This matchup offers no suspense. Here, Tim Bradley is the athletic boxer who will stick-and-move away from the slower plodding slugger, Brandon Rios.
On a more interesting note, Bradley seems to be moving in the right direction in getting away from his former trainer, Joel Diaz. The brawler style of Bradley, used since his first meeting with Manny Pacquiao, never suited him and was encouraged by Diaz. As a result, Bradley has under-performed in every fight since Bradley-Pacquiao 1 with the exception of his win over Juan Manual Marquez where he was his vintage boxer self out of a sense of urgency from the damage sustained during the bout with Ruslan Provodnikov.
Teddy Atlas is Bradley's new trainer. The Atlas touch will be apparent if we see a bobbing-and-weaving Bradley who uses his footwork to get position inside to insult the rib-cage with left hooks.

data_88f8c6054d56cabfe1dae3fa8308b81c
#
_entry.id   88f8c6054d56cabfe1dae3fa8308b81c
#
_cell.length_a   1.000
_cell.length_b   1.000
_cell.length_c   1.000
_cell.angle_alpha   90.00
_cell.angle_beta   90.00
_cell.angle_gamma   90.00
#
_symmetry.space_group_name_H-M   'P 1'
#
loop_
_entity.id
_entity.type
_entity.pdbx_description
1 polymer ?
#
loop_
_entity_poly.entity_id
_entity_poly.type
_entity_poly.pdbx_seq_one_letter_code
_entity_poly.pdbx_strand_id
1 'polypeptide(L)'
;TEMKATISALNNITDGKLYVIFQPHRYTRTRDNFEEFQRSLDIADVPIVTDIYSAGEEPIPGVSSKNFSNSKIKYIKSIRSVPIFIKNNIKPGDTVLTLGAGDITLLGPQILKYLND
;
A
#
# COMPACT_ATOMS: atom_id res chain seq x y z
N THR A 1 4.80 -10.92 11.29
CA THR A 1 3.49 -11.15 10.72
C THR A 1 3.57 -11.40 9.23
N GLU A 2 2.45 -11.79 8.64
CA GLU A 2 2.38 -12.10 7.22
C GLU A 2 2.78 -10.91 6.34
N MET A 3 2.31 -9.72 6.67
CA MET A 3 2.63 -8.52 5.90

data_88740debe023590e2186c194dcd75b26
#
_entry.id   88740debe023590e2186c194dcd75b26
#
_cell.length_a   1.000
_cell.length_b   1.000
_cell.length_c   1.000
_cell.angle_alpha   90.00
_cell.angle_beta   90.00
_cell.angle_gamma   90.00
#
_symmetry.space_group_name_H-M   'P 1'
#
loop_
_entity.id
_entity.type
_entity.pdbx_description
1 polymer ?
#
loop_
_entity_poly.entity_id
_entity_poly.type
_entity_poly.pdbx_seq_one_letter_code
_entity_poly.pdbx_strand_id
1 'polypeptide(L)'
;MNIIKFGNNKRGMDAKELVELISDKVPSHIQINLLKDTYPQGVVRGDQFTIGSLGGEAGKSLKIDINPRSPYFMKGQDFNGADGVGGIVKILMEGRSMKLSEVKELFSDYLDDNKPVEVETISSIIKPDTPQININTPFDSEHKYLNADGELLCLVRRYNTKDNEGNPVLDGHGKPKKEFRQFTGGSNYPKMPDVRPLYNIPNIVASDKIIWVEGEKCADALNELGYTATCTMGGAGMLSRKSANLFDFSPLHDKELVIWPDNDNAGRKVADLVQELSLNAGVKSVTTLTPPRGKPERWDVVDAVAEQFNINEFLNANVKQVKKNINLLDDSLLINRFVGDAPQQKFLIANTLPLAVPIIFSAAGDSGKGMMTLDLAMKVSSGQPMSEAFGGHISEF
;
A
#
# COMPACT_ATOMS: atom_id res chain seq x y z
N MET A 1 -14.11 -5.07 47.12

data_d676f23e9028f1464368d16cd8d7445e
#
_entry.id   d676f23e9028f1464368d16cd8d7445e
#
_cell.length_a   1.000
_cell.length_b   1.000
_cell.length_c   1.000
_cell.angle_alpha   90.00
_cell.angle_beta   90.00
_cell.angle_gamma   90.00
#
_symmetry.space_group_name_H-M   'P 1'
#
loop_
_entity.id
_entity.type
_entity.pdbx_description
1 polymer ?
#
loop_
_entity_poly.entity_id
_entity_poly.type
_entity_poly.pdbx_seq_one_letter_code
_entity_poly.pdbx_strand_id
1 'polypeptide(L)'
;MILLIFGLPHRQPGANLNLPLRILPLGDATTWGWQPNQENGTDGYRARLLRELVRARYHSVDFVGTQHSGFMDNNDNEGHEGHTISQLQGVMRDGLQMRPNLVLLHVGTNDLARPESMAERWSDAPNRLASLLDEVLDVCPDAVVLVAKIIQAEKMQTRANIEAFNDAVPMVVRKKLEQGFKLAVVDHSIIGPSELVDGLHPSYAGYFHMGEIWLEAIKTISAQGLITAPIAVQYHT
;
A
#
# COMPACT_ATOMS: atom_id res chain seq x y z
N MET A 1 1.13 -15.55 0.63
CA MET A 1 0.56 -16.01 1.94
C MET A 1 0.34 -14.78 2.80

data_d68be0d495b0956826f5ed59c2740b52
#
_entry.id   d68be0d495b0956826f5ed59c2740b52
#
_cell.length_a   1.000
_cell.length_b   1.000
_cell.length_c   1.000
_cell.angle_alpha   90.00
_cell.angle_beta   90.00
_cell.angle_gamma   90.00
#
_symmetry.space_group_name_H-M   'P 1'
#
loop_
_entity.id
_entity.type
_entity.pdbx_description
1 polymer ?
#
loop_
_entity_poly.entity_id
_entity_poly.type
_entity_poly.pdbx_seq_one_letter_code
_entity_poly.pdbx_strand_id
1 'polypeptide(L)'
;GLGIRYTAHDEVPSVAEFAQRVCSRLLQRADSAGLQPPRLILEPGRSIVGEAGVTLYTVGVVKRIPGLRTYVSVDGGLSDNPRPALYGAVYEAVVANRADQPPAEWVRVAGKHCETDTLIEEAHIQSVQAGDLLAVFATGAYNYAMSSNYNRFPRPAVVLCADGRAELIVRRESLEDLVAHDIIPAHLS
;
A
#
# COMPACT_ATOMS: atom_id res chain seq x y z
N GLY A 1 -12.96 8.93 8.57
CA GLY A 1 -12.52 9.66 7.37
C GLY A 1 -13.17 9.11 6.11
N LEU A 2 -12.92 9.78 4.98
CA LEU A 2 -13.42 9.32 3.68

Bradley-Rios should not be very competitive. Rios is lacking too much in speed to keep up with Bradley and was outboxed by Mike Alvarado who, in my opinion, is not himself very athletic. For Rios, the fight to be made was with Provodnikov – a fight which, rightfully, Rios wanted significant pay because of the grueling head-to-head nature of that prospective clash which would have taken years off of the careers of both. Most recently, Rios missed out on a proposed matchup between himself and Kell Brook.
Provodnikov has been ditched by HBO for now, Rios has to win in order not to follow suit. But then again, there is always lord and savior Al Haymon, whom his trainer, Robert Garcia, has praised at the expense of Rios' promoter, Top Rank, Inc.
The fight airs at 9:30pm US Eastern time on HBO on November 7.